The company said that customers need to get Java directly from Oracle
Old versions of Oracle's Java software are being deleted from internet browsers on the computers of Apple's customers over security warnings.
The company will remove the software when its customers install the latest update to its Mac operating system.
Previously, Apple, which included Java with installations of Mac OS X, announced this move on its support site.
The company said that customers need to obtain Java directly from Oracle if they want to access web content written the widely used programming language.
Apple said: "This update uninstalls the Apple-provided Java applet plug-in from all Web browsers."
Besides stripping browsers of the Java plug-in, the company also removes the Java Preferences application which is no longer required for applet setting configuration.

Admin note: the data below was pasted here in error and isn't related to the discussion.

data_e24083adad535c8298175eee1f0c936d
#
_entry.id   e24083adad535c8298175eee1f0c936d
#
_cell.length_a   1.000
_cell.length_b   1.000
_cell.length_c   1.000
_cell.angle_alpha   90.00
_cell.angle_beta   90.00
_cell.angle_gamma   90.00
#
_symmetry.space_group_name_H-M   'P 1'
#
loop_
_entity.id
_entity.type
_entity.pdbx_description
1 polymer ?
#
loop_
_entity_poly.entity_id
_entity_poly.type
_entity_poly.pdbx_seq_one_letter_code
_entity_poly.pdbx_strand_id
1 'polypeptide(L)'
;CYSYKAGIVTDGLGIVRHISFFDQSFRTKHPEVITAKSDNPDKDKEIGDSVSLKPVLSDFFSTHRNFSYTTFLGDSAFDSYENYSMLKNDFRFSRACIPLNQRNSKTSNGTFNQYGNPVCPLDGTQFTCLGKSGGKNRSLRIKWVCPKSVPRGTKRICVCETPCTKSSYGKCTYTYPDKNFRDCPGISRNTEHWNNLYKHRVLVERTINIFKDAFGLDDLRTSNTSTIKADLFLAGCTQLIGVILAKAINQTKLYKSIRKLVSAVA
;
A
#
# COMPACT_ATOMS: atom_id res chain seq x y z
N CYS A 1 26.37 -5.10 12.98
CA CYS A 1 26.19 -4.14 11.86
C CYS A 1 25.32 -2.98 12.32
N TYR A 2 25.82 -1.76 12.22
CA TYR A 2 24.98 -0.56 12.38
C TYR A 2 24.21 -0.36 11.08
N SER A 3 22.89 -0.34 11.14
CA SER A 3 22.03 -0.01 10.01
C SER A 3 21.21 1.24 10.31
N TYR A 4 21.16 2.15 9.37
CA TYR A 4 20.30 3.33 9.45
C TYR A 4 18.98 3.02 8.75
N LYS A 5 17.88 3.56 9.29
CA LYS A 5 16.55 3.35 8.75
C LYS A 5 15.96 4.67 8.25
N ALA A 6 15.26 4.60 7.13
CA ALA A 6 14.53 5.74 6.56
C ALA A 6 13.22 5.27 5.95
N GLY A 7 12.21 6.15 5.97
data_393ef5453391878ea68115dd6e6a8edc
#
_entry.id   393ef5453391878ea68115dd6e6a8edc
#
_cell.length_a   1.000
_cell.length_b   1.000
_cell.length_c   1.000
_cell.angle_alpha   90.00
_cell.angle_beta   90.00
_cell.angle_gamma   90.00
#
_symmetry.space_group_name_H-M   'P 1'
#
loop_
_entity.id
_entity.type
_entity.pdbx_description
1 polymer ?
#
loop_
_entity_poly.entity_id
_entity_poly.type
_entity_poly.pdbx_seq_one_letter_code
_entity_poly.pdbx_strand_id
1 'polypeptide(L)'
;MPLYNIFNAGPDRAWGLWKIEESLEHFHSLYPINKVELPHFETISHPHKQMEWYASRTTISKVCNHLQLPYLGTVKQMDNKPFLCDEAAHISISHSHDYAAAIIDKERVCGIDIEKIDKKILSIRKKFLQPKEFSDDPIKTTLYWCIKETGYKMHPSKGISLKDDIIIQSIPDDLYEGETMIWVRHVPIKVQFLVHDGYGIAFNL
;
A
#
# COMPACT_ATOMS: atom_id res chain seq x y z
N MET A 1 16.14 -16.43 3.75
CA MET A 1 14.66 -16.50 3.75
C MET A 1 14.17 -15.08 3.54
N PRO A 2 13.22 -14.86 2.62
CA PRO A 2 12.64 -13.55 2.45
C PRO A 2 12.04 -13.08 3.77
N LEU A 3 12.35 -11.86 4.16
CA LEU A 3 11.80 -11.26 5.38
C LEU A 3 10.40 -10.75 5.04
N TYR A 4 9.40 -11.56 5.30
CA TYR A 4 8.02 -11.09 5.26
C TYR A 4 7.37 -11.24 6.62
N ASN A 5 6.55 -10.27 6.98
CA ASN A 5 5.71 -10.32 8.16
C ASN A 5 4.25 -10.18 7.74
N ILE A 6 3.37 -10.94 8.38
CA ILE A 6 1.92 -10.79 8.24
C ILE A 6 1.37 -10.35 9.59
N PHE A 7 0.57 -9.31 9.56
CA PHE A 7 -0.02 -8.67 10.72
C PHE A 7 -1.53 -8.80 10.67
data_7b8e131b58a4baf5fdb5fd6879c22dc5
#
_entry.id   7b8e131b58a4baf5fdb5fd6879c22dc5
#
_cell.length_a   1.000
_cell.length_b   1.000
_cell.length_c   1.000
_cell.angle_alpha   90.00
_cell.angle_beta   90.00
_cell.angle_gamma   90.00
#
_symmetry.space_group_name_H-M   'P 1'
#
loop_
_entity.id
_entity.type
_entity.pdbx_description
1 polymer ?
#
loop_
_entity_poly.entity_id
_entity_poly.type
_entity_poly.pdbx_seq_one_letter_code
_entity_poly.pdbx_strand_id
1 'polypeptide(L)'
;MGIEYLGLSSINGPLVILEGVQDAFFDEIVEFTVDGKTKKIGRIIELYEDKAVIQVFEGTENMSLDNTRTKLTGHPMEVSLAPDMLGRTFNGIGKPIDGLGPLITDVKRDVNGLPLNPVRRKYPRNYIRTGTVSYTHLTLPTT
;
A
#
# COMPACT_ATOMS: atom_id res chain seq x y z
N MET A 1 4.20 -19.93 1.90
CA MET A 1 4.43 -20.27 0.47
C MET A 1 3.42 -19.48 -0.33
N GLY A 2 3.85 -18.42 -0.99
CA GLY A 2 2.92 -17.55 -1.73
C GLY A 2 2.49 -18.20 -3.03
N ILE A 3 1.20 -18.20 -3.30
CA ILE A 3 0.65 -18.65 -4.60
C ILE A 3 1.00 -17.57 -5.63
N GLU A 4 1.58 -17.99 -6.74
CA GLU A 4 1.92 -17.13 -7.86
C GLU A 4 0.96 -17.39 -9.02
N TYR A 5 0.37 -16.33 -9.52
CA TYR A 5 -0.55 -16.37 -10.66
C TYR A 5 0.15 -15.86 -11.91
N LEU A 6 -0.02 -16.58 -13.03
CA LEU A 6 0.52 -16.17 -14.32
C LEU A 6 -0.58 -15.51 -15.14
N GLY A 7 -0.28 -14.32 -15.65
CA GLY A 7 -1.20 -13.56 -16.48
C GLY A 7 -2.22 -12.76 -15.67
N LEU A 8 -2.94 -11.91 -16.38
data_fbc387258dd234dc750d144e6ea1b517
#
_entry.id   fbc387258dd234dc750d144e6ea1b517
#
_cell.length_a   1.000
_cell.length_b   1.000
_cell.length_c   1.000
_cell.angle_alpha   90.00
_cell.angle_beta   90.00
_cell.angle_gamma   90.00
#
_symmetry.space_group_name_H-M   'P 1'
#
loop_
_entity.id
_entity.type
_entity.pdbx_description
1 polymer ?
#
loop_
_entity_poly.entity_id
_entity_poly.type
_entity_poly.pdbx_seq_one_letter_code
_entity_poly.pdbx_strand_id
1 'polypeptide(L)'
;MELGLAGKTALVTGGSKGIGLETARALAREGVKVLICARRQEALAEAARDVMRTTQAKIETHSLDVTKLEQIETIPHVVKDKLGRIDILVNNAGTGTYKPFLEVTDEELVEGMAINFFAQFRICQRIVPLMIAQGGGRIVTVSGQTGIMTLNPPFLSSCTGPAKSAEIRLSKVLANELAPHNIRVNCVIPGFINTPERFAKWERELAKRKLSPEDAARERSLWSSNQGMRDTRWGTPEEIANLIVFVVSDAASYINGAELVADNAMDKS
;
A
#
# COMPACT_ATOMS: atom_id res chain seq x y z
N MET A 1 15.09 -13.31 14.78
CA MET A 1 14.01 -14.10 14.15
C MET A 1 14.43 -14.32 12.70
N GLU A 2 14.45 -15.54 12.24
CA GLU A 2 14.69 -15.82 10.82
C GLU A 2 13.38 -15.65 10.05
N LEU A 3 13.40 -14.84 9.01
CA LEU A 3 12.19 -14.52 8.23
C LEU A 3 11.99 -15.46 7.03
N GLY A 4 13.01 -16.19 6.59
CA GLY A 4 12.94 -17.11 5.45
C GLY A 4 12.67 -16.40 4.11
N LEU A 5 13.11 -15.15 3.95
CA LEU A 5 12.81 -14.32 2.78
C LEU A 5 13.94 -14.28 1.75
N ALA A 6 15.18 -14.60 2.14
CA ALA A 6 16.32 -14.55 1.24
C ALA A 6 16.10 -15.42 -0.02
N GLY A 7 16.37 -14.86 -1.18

Apart from Java patches, Apple beefed OS X security by uninstalling old browser plug-ins for the software.
In April this year, Apple's long standing (and false) reputation for being 'malware free' was taken a huge blow as a new Trojan, Flashfake, has infected Apple computers worldwide.
In July this year, Apple had launched OS X Mountain Lion, the ninth major release of OS X, a desktop operating system for Mac computers.
Two years ago Oracle had agreed to take the responsibility when Apple revealed that it would one day stop providing Java software to Mac customers.